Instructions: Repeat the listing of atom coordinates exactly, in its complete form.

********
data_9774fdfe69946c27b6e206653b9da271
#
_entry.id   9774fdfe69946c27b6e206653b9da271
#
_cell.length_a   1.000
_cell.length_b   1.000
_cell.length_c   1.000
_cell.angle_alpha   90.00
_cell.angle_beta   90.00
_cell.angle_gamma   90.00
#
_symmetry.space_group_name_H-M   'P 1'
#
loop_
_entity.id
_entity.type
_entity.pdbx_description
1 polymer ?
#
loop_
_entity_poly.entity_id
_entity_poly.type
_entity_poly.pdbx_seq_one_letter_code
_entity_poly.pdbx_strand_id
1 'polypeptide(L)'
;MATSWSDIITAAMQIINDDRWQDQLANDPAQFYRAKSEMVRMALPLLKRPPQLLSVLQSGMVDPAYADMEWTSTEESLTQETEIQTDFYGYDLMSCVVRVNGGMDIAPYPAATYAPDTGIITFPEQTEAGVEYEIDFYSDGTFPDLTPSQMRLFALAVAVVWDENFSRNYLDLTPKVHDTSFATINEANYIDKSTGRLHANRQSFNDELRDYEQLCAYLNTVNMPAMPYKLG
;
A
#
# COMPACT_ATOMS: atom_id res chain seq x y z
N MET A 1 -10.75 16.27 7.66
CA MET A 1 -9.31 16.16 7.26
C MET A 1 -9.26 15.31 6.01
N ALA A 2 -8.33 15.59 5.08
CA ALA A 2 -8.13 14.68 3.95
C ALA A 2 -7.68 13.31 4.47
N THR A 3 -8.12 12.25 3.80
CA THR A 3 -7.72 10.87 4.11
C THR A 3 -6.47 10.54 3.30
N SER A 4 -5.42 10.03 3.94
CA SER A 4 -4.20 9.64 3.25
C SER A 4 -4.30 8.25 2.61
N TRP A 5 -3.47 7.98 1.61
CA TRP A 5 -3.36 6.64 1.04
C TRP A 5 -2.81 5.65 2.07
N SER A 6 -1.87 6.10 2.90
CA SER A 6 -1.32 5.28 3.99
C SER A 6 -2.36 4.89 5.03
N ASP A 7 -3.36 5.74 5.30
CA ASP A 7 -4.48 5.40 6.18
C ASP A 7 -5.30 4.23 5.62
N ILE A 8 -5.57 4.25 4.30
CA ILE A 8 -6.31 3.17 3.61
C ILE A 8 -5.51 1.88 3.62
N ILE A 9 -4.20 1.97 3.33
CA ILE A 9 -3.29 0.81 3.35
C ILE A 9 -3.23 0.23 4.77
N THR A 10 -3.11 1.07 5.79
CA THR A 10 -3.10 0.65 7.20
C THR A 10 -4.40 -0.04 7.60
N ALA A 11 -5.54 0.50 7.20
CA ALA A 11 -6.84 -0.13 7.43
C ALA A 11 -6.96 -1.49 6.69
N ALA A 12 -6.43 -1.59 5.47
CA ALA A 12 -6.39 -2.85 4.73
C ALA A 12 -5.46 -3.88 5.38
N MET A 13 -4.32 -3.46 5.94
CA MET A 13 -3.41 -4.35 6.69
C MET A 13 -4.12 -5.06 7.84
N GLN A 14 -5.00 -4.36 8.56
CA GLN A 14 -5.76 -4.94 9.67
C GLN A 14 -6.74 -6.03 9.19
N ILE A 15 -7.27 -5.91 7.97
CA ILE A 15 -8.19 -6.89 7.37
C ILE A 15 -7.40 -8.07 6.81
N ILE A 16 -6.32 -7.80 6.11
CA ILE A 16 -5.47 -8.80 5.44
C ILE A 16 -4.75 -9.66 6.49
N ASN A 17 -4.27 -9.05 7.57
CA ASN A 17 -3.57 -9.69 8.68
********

data_9774fdfe69946c27b6e206653b9da271
#
_entry.id   9774fdfe69946c27b6e206653b9da271
#
_cell.length_a   1.000
_cell.length_b   1.000
_cell.length_c   1.000
_cell.angle_alpha   90.00
_cell.angle_beta   90.00
_cell.angle_gamma   90.00
#
_symmetry.space_group_name_H-M   'P 1'
#
loop_
_entity.id
_entity.type
_entity.pdbx_description
1 polymer ?
#
loop_
_entity_poly.entity_id
_entity_poly.type
_entity_poly.pdbx_seq_one_letter_code
_entity_poly.pdbx_strand_id
1 'polypeptide(L)'
;MATSWSDIITAAMQIINDDRWQDQLANDPAQFYRAKSEMVRMALPLLKRPPQLLSVLQSGMVDPAYADMEWTSTEESLTQETEIQTDFYGYDLMSCVVRVNGGMDIAPYPAATYAPDTGIITFPEQTEAGVEYEIDFYSDGTFPDLTPSQMRLFALAVAVVWDENFSRNYLDLTPKVHDTSFATINEANYIDKSTGRLHANRQSFNDELRDYEQLCAYLNTVNMPAMPYKLG
;
A
#
# COMPACT_ATOMS: atom_id res chain seq x y z
N MET A 1 -10.75 16.27 7.66
CA MET A 1 -9.31 16.16 7.26
C MET A 1 -9.26 15.31 6.01
N ALA A 2 -8.33 15.59 5.08
CA ALA A 2 -8.13 14.68 3.95
C ALA A 2 -7.68 13.31 4.47
N THR A 3 -8.12 12.25 3.80
CA THR A 3 -7.72 10.87 4.11
C THR A 3 -6.47 10.54 3.30
N SER A 4 -5.42 10.03 3.94
CA SER A 4 -4.20 9.64 3.25
C SER A 4 -4.30 8.25 2.61
N TRP A 5 -3.47 7.98 1.61
CA TRP A 5 -3.36 6.64 1.04
C TRP A 5 -2.81 5.65 2.07
N SER A 6 -1.87 6.10 2.90
CA SER A 6 -1.32 5.28 3.99
C SER A 6 -2.36 4.89 5.03
N ASP A 7 -3.36 5.74 5.30
CA ASP A 7 -4.48 5.40 6.18
C ASP A 7 -5.30 4.23 5.62
N ILE A 8 -5.57 4.25 4.30
CA ILE A 8 -6.31 3.17 3.61
C ILE A 8 -5.51 1.88 3.62
N ILE A 9 -4.20 1.97 3.33
CA ILE A 9 -3.29 0.81 3.35
C ILE A 9 -3.23 0.23 4.77
N THR A 10 -3.11 1.07 5.79
CA THR A 10 -3.10 0.65 7.20
C THR A 10 -4.40 -0.04 7.60
N ALA A 11 -5.54 0.50 7.20
CA ALA A 11 -6.84 -0.13 7.43
C ALA A 11 -6.96 -1.49 6.69
N ALA A 12 -6.43 -1.59 5.47
CA ALA A 12 -6.39 -2.85 4.73
C ALA A 12 -5.46 -3.88 5.38
N MET A 13 -4.32 -3.46 5.94
CA MET A 13 -3.41 -4.35 6.69
C MET A 13 -4.12 -5.06 7.84
N GLN A 14 -5.00 -4.36 8.56
CA GLN A 14 -5.76 -4.94 9.67
C GLN A 14 -6.74 -6.03 9.19
N ILE A 15 -7.27 -5.91 7.97
CA ILE A 15 -8.19 -6.89 7.37
C ILE A 15 -7.40 -8.07 6.81
N ILE A 16 -6.32 -7.80 6.11
CA ILE A 16 -5.47 -8.80 5.44
C ILE A 16 -4.75 -9.66 6.49
N ASN A 17 -4.27 -9.05 7.57
CA ASN A 17 -3.57 -9.69 8.68